Andy Smerdon of Aquatec concludes, “We expect to continue our previous successes with this project, our development work is ongoing and working with Loughborough we now have the technology and the expertise to tackle new fishery/marine mammal interaction problems as they occur.”


For further information contact:

• Dave Goodson, Electronic & Electrical Engineering, Loughborough University
T: 01509 227076, E: A.D.Goodson@lboro.ac.uk

• Fleur Stanford, Loughborough University Enterprises Ltd
T: 01509 228684, E: F.T.Stanford@lboro.ac.uk

• Andy Smerdon, Aquatec Subsea Ltd, http://www.netpinger.net
T: 01252 843072, E: infor@netpinger.net

• Publicity Office, T: 01509 222224.

Notes to editors

1. The Danish Institute for Fisheries Research commissioned a large-scale trial of the Loughborough deterrent during 1997 and the results showed a highly significant reduction in harbour porpoise bycatch on nets fitted with the pre-production acoustic device. The positive outcome – just one animal caught in a net equipped with deterrents although 23 were killed in nearby unprotected nets during the study – prompted a Danish regulation requiring the use of such acoustic deterrents on all wreck nets (one type of gillnet) from August to October. One thousand AQUAmark 100 devices were supplied to Denmark in 2000, when the regulation came into force. Since then, not one porpoise has been reported caught in these nets, although statistics had predicted that 415 animals should have died in this period.

2. The preliminary trials in the French Mediterranean ‘Thonaille’ fishery using AQUAmark 200, a lower frequency device adapted for use with dolphins, showed an 87.3% reduction in the number of dolphins caught, and a further 1600 devices were subsequently purchased to support an extended study involving the whole fleet. Similar benefits are now being reported in Greece, Sicily and in other Mediterranean countries where the devices are being deployed to help artisanal fishermen reduce the frequent damaging attacks on their nets by dolphins.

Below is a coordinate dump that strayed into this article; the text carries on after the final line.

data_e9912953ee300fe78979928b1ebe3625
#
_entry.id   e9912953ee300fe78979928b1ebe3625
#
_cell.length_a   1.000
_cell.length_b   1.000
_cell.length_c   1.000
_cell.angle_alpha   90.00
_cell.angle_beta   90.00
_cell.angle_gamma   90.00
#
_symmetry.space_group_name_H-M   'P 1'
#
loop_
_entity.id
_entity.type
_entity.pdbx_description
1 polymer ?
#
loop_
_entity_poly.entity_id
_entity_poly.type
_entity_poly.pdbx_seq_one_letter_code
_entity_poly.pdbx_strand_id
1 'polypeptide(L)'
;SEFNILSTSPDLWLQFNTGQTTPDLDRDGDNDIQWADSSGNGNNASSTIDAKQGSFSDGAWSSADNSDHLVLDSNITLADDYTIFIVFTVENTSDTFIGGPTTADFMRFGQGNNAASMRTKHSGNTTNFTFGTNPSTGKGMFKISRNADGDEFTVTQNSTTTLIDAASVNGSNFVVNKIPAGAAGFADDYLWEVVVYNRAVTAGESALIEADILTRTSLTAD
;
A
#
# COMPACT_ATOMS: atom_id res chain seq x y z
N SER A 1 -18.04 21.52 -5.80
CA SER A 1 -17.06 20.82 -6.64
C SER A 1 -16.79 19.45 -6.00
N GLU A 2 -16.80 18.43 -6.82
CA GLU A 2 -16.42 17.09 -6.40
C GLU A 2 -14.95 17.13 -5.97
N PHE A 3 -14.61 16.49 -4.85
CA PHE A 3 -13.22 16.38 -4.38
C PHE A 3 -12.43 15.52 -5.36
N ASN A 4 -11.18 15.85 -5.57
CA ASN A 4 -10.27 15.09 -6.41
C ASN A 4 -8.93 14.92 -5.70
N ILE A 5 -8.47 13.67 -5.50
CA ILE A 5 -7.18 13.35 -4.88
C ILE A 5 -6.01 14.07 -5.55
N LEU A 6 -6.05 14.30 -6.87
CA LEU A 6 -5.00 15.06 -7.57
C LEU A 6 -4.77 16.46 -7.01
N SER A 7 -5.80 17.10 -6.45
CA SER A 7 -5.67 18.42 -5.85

3. The AQUAmark beacon technology, includes a number of patented features, and comprises a battery, microprocessor-controlled electronics, acoustic transducers, and an immersion switch. AQUAmark™ is the trademark of Aquatec Subsea Ltd. PICE™ is the trademark of the Loughborough University pre- production deterrent device from which the AQUAmark product range has evolved.

4. Pair-pelagic trawls are large fishing nets towed by a pair of fishing vessels in order to catch fish swimming in mid-water or near to the surface.

5.. Loughborough has an established reputation for excellence in teaching and research, strong links with industry, and unrivalled sporting achievement. Assessments of teaching quality by the Quality Assurance Agency place Loughborough in the top flight of UK universities, and industry highlights Loughborough in its top five for graduate recruitment. Around 30% of the University’s income is for research. The University has been awarded three Queen’s Anniversary Prizes: for its collaboration with aerospace and automotive companies such as BAE Systems, Ford and Rolls Royce; for its work in developing countries; and for pioneering research in optical engineering.




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S.P.Rowbottom@lboro.ac.uk, September 2002 Copyright © Loughborough University Publicity Office. All rights reserved.